Tuesday, August 31, 2010


It seems like the longer I exclusively pump breast milk for Sam, the more I wish  I could nurse.  At first, when we couldn't nurse and I figured out pumping, I was so relieved to have a solution that I didn't mourn nursing too much, holding out hope Sam and I could eventually try again.  When he was three months old, I did try again, but had so much pain with nursing that I stopped.  When he was six months old, I tried a third time, but my breast was as foreign to him as if I'd just offered him milk in a shoe; that ship had sailed.

There are a lot of moments when I've felt sad about it.  For example, when Sam was just a few weeks old, I went to a breastfeeding support group, and felt like a complete outsider, sitting in that room with all those nursing moms, and me with my baby and his ridiculous bottle.  Other times, I feel sad when I am tied to the pump and someone else is feeding, caring for, playing with my baby.  I also worry about lost nutrients, bottle contamination, and other negative effects of putting a bunch of plastic between my son and his milk. 

But more broadly, I feel increasingly sad about the lost opportunity for bonding and connection as Sam grows more communicative.  While I am sure we made up for it in other ways, there is just no substitute for the nursing experience.  The good news is, I feel it is my loss and not so much my son's.  I know now that the failure to nurse resulted from a bad latch combined with a few other negative factors like edema, and if I had found the right help, it's possible it could have worked.  Maybe, next time?

Wednesday, August 25, 2010

Formula as an intervention

Lately I've been hearing the phrase "risks of not breastfeeding" a lot. This is different than talking about "pros and cons of breastfeeding," as it is often presented.  It was presented this way in the book I used during pregnancy, From the Hips by Rebecca Odes and Ceridwen Morris, which cited "more margaritas" as a "pro" to formula feeding; I think it was meant to be irreverent or humorous, but given what I know now  about the significant health differences between the average formula-fed baby and the average breastfed baby, I question its validity. (Though, this book did a good job overall on the whole in its breastfeeding section.)

What if infant formula were considered an intervention by the medical community? Then, the risks of using it could be listed, much like a medicine. The choice still belongs to the mother, but the argument is framed such that breastfeeding is the norm and formula is the intervention. For example, the natural way to keep our cholesterol low is eating a healthy diet high in fiber and low in saturated fat. But for some people, that isn't enough, and for others, sticking to a diet isn't feasible. In either case, there is medicine to help, for which the patient can understand the risks.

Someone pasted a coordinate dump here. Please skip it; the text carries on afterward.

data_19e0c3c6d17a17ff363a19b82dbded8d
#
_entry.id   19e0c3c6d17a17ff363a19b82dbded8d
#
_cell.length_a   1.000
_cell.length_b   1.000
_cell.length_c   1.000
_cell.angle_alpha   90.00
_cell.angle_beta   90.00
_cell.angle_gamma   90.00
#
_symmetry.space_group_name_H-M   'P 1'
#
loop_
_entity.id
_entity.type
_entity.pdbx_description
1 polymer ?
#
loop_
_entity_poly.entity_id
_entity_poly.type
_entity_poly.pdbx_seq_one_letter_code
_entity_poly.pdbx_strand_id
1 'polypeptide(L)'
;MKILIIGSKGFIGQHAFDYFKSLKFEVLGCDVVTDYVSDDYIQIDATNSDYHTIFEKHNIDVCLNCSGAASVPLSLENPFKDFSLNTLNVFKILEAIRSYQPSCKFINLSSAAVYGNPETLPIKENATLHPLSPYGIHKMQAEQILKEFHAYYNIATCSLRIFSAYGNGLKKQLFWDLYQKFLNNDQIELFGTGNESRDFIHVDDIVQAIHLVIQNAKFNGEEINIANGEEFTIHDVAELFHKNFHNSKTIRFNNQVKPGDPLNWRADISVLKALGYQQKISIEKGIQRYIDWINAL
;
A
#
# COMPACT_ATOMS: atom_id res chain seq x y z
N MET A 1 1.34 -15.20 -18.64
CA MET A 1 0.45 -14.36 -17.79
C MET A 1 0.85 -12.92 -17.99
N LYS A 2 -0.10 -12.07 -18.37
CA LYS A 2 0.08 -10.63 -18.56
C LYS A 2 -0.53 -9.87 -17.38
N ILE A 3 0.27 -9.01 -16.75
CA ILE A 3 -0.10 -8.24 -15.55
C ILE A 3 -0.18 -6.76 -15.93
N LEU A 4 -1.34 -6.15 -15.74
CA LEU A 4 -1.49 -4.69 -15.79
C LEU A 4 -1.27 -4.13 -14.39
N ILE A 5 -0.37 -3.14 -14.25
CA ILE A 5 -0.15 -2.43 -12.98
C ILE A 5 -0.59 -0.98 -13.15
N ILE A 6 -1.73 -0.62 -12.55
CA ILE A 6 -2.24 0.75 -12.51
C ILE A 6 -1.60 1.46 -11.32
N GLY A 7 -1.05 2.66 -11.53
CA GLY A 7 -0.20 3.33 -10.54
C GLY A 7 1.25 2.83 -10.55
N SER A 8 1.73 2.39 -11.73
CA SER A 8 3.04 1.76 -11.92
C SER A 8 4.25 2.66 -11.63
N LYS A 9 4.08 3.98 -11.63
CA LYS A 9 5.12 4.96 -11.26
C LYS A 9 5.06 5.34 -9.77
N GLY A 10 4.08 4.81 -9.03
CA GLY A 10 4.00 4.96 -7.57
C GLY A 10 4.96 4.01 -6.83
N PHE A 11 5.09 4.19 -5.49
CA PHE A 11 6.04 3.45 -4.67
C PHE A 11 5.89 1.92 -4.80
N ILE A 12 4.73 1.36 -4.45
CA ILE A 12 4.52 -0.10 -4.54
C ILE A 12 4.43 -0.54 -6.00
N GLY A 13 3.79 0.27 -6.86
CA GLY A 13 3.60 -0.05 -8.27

Of course, the "patient" in the case of breastfeeding is not one's self but one's infant. Does this change our responsibilities?  It it irresponsible not to attempt to breastfeed?  I'm not sure, but even if it is, it doesn't seem right to place this kind of accountability with individual moms when our society fails to support it.

Wednesday, August 18, 2010


I just finished reading Eating Animals by Jonathan Safran Foer.  It's a report on meat production in the US and a philosophical and ethical viewpoint on eating meat.  The author turns to vegetarianism because it's the only way for him to avoid supporting factory farming, by which the vast majority of our meat is produced cheaply by externalizing huge ethical, humanitarian, and environmental costs.  While I have not created any new "rules" for myself, it has caused me to think more carefully about the food I eat.

We are extremely fortunate to be able to source and afford meats, dairy, and seasonal vegetables directly from local farms whose practices are acceptable--organic when possible and, with animal products, the animals are always pasture-raised, fed a natural diet, and cared for by actual human farmers and their families. Sweetwater Farm, Robinson Farm, Diemand Farm, Carter and Stevens Farm, and Adams Farm supply us with fantastic food here in central Massachusetts; Localharvest.org is also a great resource.)

On my food choices: where did it come from?  What did it cost the animal, the environment, the workers to make?  What will it cost my health (and thereby my child's health) to eat it?  Asking these questions could be a step in reducing my impact and being healthy, and also teaching my child about food.